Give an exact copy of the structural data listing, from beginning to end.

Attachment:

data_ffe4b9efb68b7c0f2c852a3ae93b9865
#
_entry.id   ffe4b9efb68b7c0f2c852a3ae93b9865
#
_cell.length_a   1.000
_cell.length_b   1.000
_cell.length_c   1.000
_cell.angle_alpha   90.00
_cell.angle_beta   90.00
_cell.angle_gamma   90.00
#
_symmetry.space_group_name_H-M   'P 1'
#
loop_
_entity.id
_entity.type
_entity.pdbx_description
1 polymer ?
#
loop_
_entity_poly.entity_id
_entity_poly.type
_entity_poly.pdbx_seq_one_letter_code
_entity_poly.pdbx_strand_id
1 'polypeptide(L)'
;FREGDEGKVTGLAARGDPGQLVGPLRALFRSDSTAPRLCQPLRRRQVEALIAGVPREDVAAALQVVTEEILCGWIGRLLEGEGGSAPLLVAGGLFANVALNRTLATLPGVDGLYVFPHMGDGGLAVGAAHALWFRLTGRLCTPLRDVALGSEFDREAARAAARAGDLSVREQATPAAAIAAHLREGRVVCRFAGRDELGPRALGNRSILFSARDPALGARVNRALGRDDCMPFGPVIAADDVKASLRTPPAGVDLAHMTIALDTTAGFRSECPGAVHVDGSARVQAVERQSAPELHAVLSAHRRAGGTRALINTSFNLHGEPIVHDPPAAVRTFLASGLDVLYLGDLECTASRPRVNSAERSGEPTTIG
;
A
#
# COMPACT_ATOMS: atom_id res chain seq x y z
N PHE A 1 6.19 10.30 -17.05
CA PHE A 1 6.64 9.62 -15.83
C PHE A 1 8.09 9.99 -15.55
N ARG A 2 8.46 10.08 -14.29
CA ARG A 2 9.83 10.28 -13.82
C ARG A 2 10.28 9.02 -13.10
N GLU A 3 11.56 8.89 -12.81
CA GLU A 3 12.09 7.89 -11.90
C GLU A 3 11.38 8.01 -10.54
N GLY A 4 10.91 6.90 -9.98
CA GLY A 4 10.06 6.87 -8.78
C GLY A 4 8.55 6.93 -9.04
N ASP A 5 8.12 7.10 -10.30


data_ffe4b9efb68b7c0f2c852a3ae93b9865
#
_entry.id   ffe4b9efb68b7c0f2c852a3ae93b9865
#
_cell.length_a   1.000
_cell.length_b   1.000
_cell.length_c   1.000
_cell.angle_alpha   90.00
_cell.angle_beta   90.00
_cell.angle_gamma   90.00
#
_symmetry.space_group_name_H-M   'P 1'
#
loop_
_entity.id
_entity.type
_entity.pdbx_description
1 polymer ?
#
loop_
_entity_poly.entity_id
_entity_poly.type
_entity_poly.pdbx_seq_one_letter_code
_entity_poly.pdbx_strand_id
1 'polypeptide(L)'
;FREGDEGKVTGLAARGDPGQLVGPLRALFRSDSTAPRLCQPLRRRQVEALIAGVPREDVAAALQVVTEEILCGWIGRLLEGEGGSAPLLVAGGLFANVALNRTLATLPGVDGLYVFPHMGDGGLAVGAAHALWFRLTGRLCTPLRDVALGSEFDREAARAAARAGDLSVREQATPAAAIAAHLREGRVVCRFAGRDELGPRALGNRSILFSARDPALGARVNRALGRDDCMPFGPVIAADDVKASLRTPPAGVDLAHMTIALDTTAGFRSECPGAVHVDGSARVQAVERQSAPELHAVLSAHRRAGGTRALINTSFNLHGEPIVHDPPAAVRTFLASGLDVLYLGDLECTASRPRVNSAERSGEPTTIG
;
A
#
# COMPACT_ATOMS: atom_id res chain seq x y z
N PHE A 1 6.19 10.30 -17.05
CA PHE A 1 6.64 9.62 -15.83
C PHE A 1 8.09 9.99 -15.55
N ARG A 2 8.46 10.08 -14.29
CA ARG A 2 9.83 10.28 -13.82
C ARG A 2 10.28 9.02 -13.10
N GLU A 3 11.56 8.89 -12.81
CA GLU A 3 12.09 7.89 -11.90
C GLU A 3 11.38 8.01 -10.54
N GLY A 4 10.91 6.90 -9.98
CA GLY A 4 10.06 6.87 -8.78
C GLY A 4 8.55 6.93 -9.04
N ASP A 5 8.12 7.10 -10.30